New Floors for 7 Classrooms
The Remember Niger Coalition (Remember Niger) is seeking $20,000 for Phase Two of the Koira Kano School Project in Niamey, the capital city of Niger. This phase will consist of the refurbishment of deteriorating concrete floors and the installation of new ceilings in seven older classrooms.
The Koira Kano School opened its doors on October 1, 1998, and now employs 12 teachers who serve over 350 children in grades pre-kindergarten through third. In the fall of 2023, Remember Niger constructed 3 new classrooms to better accommodate the ever-growing student population. Initially, the school consisted of straw hut classrooms and later permanent ones were built in three stages ending in 2005. The current school now consists of 3 buildings containing 10 classrooms. The older 7 classrooms are in desperate need of new concrete floors and ceilings to provide a safer learning environment for the students.
The Koira Kano School Construction Project will be completed over three years in three phases.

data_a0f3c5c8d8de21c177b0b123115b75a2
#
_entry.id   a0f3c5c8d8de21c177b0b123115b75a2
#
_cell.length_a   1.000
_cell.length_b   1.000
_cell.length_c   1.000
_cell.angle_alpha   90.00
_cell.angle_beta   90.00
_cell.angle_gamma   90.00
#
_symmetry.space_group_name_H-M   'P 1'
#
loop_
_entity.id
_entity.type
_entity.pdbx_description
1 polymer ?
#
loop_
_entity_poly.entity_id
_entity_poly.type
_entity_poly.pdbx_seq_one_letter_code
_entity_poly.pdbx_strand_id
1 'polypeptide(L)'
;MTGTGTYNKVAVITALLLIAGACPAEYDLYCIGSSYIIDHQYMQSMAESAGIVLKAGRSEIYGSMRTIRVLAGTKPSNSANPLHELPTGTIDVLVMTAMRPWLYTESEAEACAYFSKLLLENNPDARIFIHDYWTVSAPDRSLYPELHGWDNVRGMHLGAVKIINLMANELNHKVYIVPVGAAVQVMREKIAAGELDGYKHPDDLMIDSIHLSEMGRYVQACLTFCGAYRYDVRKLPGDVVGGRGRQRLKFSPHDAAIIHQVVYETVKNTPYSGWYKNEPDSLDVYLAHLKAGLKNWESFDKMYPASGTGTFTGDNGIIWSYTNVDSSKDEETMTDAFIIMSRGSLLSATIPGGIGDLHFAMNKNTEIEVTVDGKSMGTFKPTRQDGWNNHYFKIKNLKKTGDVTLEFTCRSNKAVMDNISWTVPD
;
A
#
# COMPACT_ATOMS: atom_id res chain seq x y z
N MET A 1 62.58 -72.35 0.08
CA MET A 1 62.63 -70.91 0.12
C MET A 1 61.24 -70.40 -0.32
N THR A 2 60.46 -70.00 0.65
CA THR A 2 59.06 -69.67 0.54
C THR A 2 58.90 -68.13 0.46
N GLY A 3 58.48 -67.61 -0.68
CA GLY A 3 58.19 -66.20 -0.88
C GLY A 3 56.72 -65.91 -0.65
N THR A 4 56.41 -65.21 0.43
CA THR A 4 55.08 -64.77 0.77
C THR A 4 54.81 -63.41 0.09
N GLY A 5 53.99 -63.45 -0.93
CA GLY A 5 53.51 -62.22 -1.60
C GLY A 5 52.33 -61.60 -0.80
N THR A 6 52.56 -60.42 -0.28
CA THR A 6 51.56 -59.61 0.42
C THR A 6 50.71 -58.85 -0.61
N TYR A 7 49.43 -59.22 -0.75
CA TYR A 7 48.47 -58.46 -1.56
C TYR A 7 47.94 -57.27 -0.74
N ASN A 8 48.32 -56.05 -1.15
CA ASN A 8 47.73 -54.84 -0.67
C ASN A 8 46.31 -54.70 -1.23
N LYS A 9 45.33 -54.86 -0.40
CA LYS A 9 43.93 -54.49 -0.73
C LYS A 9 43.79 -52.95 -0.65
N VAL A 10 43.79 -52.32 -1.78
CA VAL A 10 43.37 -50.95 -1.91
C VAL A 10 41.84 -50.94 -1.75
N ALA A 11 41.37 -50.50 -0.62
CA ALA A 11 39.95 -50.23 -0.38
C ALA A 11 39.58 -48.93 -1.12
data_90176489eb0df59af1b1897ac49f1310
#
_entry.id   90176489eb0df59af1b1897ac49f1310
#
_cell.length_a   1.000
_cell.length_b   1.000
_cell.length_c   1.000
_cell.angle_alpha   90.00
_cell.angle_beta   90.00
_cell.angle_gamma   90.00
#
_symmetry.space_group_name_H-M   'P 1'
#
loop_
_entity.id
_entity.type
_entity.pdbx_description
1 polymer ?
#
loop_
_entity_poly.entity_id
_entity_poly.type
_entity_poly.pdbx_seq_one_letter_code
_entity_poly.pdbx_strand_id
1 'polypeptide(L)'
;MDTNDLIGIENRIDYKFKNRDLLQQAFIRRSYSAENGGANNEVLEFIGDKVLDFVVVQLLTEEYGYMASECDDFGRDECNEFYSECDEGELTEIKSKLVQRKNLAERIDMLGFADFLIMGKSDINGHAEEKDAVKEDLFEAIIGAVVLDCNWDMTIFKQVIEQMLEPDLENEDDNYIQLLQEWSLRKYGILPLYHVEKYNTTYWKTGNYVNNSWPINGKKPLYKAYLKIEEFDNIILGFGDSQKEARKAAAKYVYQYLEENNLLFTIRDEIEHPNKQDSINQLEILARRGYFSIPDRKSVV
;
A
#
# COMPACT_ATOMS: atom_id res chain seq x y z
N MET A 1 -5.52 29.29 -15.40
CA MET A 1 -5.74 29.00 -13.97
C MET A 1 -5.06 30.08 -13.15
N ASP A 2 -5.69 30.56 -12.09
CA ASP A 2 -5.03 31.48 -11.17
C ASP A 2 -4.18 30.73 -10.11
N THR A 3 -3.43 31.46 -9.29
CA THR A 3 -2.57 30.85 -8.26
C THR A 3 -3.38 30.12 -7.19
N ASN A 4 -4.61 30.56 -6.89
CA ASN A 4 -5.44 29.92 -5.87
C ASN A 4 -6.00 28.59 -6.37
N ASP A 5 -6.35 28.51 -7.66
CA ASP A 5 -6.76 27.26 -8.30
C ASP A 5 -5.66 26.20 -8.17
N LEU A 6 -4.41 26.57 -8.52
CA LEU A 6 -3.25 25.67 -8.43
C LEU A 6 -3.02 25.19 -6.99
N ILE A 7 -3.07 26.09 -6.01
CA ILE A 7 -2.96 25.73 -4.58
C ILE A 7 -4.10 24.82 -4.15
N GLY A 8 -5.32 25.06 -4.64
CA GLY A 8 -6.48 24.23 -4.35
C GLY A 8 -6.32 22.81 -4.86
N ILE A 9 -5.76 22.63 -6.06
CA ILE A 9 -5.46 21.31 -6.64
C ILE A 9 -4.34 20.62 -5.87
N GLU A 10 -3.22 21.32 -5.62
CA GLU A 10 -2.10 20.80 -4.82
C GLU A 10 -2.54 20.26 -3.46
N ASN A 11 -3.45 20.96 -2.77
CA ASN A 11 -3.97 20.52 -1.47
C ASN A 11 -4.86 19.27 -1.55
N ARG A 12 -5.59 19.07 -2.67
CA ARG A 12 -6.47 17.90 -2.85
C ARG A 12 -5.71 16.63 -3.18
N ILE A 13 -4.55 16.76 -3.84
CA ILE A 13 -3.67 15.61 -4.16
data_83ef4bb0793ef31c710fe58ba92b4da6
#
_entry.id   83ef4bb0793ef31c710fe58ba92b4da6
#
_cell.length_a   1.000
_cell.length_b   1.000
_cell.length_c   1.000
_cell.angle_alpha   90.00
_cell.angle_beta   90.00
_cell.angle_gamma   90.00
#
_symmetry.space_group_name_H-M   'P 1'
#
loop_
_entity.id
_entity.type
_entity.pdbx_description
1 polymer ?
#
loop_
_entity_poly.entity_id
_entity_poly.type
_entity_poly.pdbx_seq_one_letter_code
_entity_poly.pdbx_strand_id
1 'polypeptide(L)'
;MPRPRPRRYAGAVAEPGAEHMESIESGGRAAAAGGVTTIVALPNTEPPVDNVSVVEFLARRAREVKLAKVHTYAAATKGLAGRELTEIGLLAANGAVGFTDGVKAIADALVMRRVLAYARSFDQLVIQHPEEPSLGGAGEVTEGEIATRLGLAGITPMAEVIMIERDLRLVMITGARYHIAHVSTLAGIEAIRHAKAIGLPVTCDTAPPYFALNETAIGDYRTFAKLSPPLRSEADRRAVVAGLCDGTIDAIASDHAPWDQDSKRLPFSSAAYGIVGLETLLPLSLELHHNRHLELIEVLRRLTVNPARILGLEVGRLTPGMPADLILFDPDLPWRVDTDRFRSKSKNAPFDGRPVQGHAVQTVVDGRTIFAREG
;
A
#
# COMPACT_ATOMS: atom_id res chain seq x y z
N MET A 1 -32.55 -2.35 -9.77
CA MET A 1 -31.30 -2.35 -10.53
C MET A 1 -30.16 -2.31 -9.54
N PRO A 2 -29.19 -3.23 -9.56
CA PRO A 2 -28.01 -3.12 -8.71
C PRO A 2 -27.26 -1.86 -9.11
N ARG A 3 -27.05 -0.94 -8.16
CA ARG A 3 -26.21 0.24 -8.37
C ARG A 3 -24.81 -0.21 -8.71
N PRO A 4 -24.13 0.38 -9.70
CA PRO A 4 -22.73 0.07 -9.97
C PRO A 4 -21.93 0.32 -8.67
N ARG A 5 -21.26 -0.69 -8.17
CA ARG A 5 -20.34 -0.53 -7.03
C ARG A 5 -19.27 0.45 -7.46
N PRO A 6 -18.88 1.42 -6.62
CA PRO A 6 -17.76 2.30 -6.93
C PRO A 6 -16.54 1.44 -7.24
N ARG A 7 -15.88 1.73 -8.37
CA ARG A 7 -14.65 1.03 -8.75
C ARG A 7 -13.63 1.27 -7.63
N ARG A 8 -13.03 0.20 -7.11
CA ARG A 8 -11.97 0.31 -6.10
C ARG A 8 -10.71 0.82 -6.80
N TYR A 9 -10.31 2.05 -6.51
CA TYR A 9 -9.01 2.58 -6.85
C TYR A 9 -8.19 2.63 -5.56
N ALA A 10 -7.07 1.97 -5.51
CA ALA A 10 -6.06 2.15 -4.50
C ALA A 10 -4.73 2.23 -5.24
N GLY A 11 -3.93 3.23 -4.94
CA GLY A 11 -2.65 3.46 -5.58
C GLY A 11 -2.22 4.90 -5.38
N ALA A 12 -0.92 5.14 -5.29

PHASE 1- was completed in October 2023 with the construction of a 3-classroom building.
PHASE 2 - will include repairing the floors and ceilings in the original school buildings. The floors, which are nearly 20 years old, were not constructed adequately with proper concrete and as a result have eroded over time creating large pits and holes. Remember Niger Coalition board member, Kathleen Nichols likes to say the floors look like “craters on the moon.” The top 6-8 inches of the floors will be removed with a jack hammer and new concrete will be poured. The ceilings are also in very poor condition and will be replaced.
PHASE 3 - will include the installation of playground equipment for the students to enjoy.
About Koira Kano
Koira Kano is a neighborhood located in the capital city of Niamey. Although there are several embassies and diplomatic housing in the area, there is also a lot of poverty among the local population. While some children who attend the school live in permanent housing, many students live in straw houses with little to no running water and proper sanitation. Koira Kano serves as a true example of the ‘haves’ and “have nots.” More recently, this area is impacted by food insecurity in the north as refugees come to the capital looking for work, which in turn requires more children to be educated.